You will not typically be asked to take your dog out of the vehicle, but you will be asked to scan your dog’s microchip, which you can do yourself using the handheld device. You will typically be given a sticker to attach to your vehicle windscreen indicating that there is a pet on board.

After passing through customs and passport controls, there may be time to take your dog out of the vehicle to walk around or have a final toilet break while you are waiting to board the ferry, but you will need to keep your dog on a lead. Some ports also require dogs to be muzzled if you leave your vehicle at the port, so bear this in mind.

Travelling with a Dog: On-board

Once onboard, take the time to prepare before you vacate your vehicle. If you are staying in a dog-friendly cabin or taking your dog to the onboard kennels, be sure to bring everything you need for the journey with you, including bowls, toys, your dog’s bed, and any food or water. Remember you will not be able to return to your vehicle during the crossing.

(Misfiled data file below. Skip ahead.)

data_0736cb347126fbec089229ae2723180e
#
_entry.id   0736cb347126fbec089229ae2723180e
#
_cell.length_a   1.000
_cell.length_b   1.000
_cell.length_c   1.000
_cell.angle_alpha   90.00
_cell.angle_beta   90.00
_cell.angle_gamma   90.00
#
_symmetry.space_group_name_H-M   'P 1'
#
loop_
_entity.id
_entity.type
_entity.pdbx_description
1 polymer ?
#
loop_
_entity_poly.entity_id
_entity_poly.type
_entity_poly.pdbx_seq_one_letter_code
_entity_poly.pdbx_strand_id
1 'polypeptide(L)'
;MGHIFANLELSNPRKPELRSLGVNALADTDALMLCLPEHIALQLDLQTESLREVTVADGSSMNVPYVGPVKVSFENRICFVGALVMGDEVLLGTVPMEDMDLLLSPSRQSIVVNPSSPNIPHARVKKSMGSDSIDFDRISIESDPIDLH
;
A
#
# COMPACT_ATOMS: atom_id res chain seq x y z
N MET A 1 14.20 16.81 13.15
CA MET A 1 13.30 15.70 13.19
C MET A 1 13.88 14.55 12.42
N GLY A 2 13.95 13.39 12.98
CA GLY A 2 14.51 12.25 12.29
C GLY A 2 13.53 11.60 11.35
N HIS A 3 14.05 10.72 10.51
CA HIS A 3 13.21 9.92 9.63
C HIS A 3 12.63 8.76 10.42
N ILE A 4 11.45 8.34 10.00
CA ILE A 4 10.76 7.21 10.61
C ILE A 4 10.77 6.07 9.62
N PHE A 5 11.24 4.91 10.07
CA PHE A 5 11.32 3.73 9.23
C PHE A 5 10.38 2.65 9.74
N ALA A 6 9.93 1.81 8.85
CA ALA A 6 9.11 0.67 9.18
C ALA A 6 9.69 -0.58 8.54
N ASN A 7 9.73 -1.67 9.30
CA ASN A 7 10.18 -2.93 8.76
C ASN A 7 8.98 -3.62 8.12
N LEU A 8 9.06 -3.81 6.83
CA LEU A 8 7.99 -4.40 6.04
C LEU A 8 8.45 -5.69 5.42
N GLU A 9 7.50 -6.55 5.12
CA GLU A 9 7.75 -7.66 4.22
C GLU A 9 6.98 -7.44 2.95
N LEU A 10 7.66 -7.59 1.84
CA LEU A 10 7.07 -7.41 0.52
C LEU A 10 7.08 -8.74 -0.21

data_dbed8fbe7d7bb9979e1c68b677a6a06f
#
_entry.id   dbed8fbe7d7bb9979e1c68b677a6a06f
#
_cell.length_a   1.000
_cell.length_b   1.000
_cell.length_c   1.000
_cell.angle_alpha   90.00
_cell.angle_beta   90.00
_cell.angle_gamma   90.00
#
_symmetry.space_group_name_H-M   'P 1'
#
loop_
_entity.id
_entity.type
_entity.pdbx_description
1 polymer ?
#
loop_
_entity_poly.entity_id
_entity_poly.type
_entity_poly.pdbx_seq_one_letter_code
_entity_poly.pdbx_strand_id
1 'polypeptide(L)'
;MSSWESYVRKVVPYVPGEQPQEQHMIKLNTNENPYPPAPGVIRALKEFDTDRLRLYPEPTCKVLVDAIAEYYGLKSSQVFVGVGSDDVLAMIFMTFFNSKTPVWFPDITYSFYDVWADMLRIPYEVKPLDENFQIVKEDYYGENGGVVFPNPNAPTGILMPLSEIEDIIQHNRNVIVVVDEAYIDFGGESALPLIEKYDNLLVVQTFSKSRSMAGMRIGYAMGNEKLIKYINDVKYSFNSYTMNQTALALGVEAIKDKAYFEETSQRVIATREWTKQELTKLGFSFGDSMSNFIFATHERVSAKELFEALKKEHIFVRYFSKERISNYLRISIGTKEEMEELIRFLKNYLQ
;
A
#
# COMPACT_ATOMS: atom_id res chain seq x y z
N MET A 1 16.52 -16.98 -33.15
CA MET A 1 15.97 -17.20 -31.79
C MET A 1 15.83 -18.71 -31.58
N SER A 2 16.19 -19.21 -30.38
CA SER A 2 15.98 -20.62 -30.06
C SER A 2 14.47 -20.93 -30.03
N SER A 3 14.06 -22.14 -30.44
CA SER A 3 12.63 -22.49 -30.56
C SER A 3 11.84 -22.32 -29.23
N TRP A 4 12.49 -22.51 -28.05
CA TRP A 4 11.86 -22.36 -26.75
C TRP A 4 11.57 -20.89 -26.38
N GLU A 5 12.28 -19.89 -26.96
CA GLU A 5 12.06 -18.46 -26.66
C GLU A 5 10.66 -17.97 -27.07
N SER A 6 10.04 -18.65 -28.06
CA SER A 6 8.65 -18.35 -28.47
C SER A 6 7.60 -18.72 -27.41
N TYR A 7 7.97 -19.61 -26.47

If your dog is staying in the car, make sure to prepare your dog for the journey before you leave. You should leave at least one or more windows ajar in your vehicle (even in winter), ensure your dog has enough fresh water and food for the journey, and any toys they may need.

Arriving in France or the UK with your Dog

You will be able to rejoin your vehicle and pet prior to the ferry arriving in port, typically around 30 minutes before. If your pet has been left alone for an extended period, remember that they will likely be excited to see you and also need to go to the toilet –try and keep your dog as calm as possible to avoid any accidents.

You will need to keep your dog in the vehicle until you descend the ferry and pass through customs and passports controls (typically, your dog’s documents will not need to be presented again upon arrival, but it’s wise to have them handy just in case).

Plan a stop as soon as possible after your leave the port in order to allow your dog to stretch his legs, go to the toilet, and get some fresh air before continuing on your journey.